Rising Sun Tavern

rising sun

Rising Sun Tavern

The Rising Sun Tavern was built in 1738 by William Walter.  The intention in building this structure was to provide travelers food, drink, and a place to change horses along the road from New Haven to Middletown.   The tavern has also been known as the Half-Mile House (probably in reference to the area it is located in – a half-mile strip of land once belonging to East Haven, but given to North Haven) but was renamed after the Revolutionary War in honor of the newly formed United States – a “rising sun”.  William Walter and his wife Mary ran the tavern for a short time, until Mary died.  The tavern was eventually sold to Gideon Todd, who ran the tavern successfully for many years.  Gideon and his wife raised ten children here, all surviving to adulthood.  One of the many artifacts found in the house during its 1996 restoration was a scrap from a letter signed “Lucinda Todd”, one of Gideon’s ten children.

It has been recorded that the Todd family maintained the road upon which the tavern was located.  To pay for this, they erected a tollgate, at which passers-by would be charged 3 cents.  It has been suggested that this tollgate was the precursor to our present gasoline tax!  So that folks did not pass without paying, the woman of the house would sit in one of the front windows (pictured above) and watch for approaching travelers.   While gardening in 2011, the homeowner found a large cent, dated “1822”, in the flower bed – one must wonder if Mrs. Todd dropped it after collecting a toll.

When North Haven was incorporated as a town in 1786, the newly elected town officials’ names were posted on the front door of the tavern.  This would have been a common way of spreading information to those who passed by.  Taverns often acted as meeting places for local folks, where news could be exchanged and socializing could take place.  During the Revolutionary War, Captain Gideon Todd often gathered food supplies and weapons here, to be brought to our troops in nearby New Haven.  There was even a story, held to be true for many years, about guns being hidden from the British in a secret room above the kitchen.  Unfortunately, it has been determined that the kitchen was not added on to the 1738 structure until the 1820s, long after the war was over.  Nevertheless, the Todds were instrumental in helping the soldiers fight the war by providing provisions, guns, and ammunition.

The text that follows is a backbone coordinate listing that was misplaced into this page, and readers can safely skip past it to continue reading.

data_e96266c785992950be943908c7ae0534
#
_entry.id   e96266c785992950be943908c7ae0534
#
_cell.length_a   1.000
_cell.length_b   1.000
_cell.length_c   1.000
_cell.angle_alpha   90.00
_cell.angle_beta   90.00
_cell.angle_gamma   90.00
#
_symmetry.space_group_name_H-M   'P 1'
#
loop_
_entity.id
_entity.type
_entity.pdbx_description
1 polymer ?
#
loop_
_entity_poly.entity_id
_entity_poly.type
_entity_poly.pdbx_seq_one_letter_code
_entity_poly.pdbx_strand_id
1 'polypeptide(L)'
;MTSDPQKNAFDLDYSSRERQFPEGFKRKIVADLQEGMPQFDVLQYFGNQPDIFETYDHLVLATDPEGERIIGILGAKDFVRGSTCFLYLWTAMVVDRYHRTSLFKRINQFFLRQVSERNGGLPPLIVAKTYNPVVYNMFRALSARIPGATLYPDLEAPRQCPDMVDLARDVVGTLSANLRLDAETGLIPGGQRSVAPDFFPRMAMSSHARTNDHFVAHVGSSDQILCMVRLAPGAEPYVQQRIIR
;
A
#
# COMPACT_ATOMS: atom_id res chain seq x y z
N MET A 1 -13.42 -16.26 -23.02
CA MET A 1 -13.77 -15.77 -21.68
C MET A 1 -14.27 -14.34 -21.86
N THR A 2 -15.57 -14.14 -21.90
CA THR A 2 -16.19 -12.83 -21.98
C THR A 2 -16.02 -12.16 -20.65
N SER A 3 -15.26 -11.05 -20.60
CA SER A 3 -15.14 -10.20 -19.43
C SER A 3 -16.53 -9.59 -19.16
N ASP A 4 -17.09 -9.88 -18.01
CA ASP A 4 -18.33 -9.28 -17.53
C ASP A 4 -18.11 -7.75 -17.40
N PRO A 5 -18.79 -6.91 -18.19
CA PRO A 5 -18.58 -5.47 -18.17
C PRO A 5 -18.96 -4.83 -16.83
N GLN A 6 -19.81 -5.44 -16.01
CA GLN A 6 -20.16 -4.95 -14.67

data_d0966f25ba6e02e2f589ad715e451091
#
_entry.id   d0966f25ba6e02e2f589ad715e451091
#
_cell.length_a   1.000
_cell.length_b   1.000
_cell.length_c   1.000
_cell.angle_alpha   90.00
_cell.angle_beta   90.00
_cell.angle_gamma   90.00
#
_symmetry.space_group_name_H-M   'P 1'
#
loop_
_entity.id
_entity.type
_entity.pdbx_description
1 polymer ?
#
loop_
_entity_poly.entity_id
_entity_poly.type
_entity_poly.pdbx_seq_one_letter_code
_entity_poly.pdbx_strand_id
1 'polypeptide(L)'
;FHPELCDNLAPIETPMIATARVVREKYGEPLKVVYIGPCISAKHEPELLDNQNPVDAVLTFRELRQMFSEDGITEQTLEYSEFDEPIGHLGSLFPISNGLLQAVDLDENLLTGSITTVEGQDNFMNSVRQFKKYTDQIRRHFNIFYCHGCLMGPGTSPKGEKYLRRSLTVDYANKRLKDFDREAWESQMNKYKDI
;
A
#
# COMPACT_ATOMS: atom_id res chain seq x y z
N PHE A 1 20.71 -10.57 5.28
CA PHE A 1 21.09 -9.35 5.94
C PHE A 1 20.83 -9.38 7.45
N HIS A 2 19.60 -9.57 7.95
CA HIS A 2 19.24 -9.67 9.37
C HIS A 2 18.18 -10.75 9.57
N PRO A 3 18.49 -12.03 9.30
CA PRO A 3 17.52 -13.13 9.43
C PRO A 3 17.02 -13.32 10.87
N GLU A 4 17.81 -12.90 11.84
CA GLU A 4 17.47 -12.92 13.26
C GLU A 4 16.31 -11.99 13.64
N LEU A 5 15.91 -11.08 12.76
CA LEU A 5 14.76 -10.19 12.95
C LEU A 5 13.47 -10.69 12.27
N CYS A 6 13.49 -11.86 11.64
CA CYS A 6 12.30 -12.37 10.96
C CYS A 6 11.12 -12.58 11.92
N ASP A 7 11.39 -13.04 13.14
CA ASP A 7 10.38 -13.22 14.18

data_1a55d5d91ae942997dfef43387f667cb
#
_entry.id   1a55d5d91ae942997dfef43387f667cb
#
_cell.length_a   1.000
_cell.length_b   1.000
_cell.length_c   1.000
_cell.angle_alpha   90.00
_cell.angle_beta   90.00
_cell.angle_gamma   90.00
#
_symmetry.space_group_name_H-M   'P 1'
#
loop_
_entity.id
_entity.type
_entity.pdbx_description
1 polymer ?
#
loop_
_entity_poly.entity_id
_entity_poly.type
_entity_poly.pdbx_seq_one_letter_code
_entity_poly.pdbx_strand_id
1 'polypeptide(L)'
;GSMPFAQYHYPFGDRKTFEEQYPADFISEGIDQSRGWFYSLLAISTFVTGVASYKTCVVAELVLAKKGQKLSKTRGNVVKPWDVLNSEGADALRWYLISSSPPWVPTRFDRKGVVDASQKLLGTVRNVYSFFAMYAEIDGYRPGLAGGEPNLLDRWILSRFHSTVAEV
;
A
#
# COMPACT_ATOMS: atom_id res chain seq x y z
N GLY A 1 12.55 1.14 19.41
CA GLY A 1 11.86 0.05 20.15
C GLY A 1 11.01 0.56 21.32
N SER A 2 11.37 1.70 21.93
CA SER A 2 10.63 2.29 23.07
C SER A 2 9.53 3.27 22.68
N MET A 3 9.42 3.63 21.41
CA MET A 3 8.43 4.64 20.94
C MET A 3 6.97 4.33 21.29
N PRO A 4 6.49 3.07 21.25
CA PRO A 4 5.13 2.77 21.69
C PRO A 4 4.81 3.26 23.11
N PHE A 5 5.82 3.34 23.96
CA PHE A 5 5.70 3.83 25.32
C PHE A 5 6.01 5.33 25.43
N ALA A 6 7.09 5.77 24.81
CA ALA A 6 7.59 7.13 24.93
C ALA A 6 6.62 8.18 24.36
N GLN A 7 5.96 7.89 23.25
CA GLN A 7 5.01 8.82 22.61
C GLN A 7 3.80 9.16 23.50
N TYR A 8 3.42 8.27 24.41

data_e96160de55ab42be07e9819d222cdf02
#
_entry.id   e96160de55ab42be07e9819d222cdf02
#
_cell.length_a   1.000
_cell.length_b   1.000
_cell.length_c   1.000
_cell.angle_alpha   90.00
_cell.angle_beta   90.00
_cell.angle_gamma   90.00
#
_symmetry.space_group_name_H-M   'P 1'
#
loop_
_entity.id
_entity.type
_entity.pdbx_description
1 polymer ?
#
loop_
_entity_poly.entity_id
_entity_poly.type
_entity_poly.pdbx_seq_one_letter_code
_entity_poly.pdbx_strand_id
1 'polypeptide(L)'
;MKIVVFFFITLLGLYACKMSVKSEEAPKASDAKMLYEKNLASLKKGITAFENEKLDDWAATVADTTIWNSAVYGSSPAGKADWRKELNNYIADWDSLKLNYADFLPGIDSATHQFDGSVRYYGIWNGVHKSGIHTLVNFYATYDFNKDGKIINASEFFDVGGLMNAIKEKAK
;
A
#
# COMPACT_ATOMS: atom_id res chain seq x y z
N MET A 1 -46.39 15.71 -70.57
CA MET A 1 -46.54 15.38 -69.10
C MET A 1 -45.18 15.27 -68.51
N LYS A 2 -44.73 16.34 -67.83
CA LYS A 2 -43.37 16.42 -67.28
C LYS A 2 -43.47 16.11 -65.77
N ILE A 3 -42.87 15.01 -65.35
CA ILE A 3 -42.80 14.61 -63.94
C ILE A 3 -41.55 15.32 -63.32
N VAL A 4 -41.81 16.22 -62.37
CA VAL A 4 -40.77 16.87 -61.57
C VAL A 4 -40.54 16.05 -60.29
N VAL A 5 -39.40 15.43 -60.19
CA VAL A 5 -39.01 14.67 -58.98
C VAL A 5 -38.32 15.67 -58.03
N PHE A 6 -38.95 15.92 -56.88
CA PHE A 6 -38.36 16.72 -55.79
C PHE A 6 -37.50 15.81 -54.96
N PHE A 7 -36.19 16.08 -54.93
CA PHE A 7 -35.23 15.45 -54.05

The tavern passed through several Todd generations, but was then sold in the early twentieth century.  Several owners have loved it since, one opening a teahouse here for a short time, and another running  a company selling lightning protection devices.  The present owners reside in the house, now a private home.  It has been opened occasionally for public tours as a benefit to the North Haven Historical Society, the Quinnipiac Chamber of Commerce, and the North Haven Education Foundation.  The owners are often contacted by Todd descendants, and have learned much from them about the home’s previous owners.


One comment

  1. Dear Owners, Thank you again for your tour of the tavern on Sunday, Aug. 23! Nadia and I are so grateful for your opening up the Rising Sun and sharing with us and allowing us to take photos. I wrote up this information to share not only with Nadia and her siblings but also my sister in California, who is very much interested in our family stories. — Again, many thanks — Roberta Buckingham Mouheb, author of “Yale Under God: Roots and Fruits.”

    (It was our great-grandmother who was a Todd — Eva Todd Swezey [1855-1943]. You may know that the first Todd to come from England to this country helped settle New Haven in 1639 — That was Christopher Todd, Gideon’s great-grandfather. [See genealogy book “The Todd Family in America”]

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